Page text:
By Manzar Zaidi
Nov 5, 2013


The Nazi German state and the Balkans in the heart of Europe brought down the Weberian model of authority, which had assumed that societies  moving along a secular path would be guided by a rational bureaucracy set in a working democracy. Charismatic leaders would demonstrate the power to veer the trajectories of rationally functioning state governance frameworks into realms of genocide and the holocaust. This hegemonic role of the power elites has been purportedly been responsible for radicalization to a great extent in the Muslim World, by default, design or misplaced intentions. This is one of the reasons why we are now starting to see grassroots agitation in such Muslim countries which have seen such hegemonic rule.

Islamic polity contextualizes the leader to embody both political and moral authority, since the ummah needs guidance by capable leaders. The emphasis  upon the revival of the Caliphate by  Islamists is related to  this discourse, as well as  explaining quite satisfactorily  the unflinching obedience given to ‘Amirs’ or ‘Sheikhs’ such as Mullah Omar and Bin Laden. Fareed Zakariyya, an erudite Egyptian scholar,  suggests that contemporary religious movements as a whole  deviate from creating critical consciousness in their followers by a tunnel visional  obedience to a leader or doctrine, without giving  self critical attention to mundane socio-economic and political contexts. Since these doctrines offer sanctuary “from the anxieties, barrenness and meaninglessness of an individual existence”, they remove themselves simultaneously from the realities of these problems. A simple cure-all solution is unflinching obedience to a leader or doctrine, which Zakariyya has labeled “the suspension of human reason.”

Thus, Radicalization in much of the Muslim world is not necessarily a revolt against modernity per se, but an expression of resentment against efforts to impose a Western or Marxist ‘imported’ variant of it by leaders, who at one time or the other took over , many times(but not always) due to an inherent need ‘to be led’. This has usually not fared well against staunch traditionalist resistance, in the process veering many of these defensive entities towards Islamist trajectories. Dismal socio economic frameworks, unemployment and income inequalities have also made the ruling elite felt insecure about their power base, and in interests of self sustenance they held on to it by processes varying from brutal military dictatorships to Marxist models of governments to appeal to Sharia .According to Zakariyya the recent resurgence of Radicalization in Muslim world is “a clear reflection of the lack of consciousness among the masses. The spread of these movements becomes inevitable after more than thirty years of oppression, the suspension of reason, and the domination of a dictatorial political system.”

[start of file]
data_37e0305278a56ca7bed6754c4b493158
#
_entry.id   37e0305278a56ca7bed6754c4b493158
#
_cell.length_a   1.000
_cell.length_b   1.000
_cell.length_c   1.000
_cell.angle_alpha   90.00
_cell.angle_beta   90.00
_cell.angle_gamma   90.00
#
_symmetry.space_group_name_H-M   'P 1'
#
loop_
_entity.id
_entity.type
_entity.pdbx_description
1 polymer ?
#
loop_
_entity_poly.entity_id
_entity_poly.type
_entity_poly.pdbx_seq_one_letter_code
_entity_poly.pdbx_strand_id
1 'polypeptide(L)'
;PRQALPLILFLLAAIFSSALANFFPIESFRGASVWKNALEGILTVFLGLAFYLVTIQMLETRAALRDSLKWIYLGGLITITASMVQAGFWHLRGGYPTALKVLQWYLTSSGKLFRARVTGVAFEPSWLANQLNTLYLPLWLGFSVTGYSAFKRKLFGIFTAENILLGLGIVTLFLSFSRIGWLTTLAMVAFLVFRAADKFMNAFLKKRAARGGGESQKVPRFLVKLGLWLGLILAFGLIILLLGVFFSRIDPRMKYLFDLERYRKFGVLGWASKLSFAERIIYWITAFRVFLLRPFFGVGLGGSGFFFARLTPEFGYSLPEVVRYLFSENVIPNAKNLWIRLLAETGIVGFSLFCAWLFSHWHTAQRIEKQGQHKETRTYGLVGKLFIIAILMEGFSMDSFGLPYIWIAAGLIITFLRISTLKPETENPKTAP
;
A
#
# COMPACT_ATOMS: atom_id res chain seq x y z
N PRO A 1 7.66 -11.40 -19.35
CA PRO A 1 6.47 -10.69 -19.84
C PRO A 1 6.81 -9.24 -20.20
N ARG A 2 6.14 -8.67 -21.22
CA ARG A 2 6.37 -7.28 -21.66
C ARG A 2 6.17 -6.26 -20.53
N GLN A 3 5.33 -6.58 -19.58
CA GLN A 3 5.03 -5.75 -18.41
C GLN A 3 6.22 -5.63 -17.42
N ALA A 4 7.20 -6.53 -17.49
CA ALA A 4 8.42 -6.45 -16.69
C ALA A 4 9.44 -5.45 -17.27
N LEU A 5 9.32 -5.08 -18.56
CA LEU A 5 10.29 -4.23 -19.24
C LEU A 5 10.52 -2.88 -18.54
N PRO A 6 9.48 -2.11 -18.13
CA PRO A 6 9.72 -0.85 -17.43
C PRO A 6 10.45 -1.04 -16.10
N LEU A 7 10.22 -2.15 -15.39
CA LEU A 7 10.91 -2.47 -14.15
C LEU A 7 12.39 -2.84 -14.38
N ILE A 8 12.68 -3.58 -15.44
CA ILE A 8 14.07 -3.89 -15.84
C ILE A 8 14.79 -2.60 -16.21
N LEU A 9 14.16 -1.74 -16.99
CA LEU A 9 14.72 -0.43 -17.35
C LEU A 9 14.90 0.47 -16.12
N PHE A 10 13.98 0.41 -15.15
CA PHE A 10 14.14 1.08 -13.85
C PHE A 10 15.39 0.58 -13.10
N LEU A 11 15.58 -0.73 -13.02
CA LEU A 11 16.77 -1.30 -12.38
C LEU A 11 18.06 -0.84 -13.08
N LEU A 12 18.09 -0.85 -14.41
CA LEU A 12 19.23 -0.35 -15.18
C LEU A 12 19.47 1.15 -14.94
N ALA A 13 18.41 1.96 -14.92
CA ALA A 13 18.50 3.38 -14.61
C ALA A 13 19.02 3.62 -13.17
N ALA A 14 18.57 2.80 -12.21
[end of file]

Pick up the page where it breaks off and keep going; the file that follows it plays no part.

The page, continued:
In the colonial past of many Muslim countries, the colonizing force was a symbiotic entity with local elites who opted for a favorable compartmentalization of policy, as against a uniform national political arena which would have allowed populist politics to flourish and put at risk fragile vested interests. The unbridled monarchies of Gulf States and tribal chiefs in East Africa and Nigeria, along with some feudal interests in Pakistan are such inclusive entities, besides many others. When direct rule from the centre broke down in countries such as in Algeria, this espoused the cause of the elites in reaching centre stage in politics in many post colonial Muslim nation states. In many such nascent states, the inherent power relationship structures within colonialism were perpetuated in continuum by these elites, till they met expressions of resentment; this is also happening right now in many Muslim countries.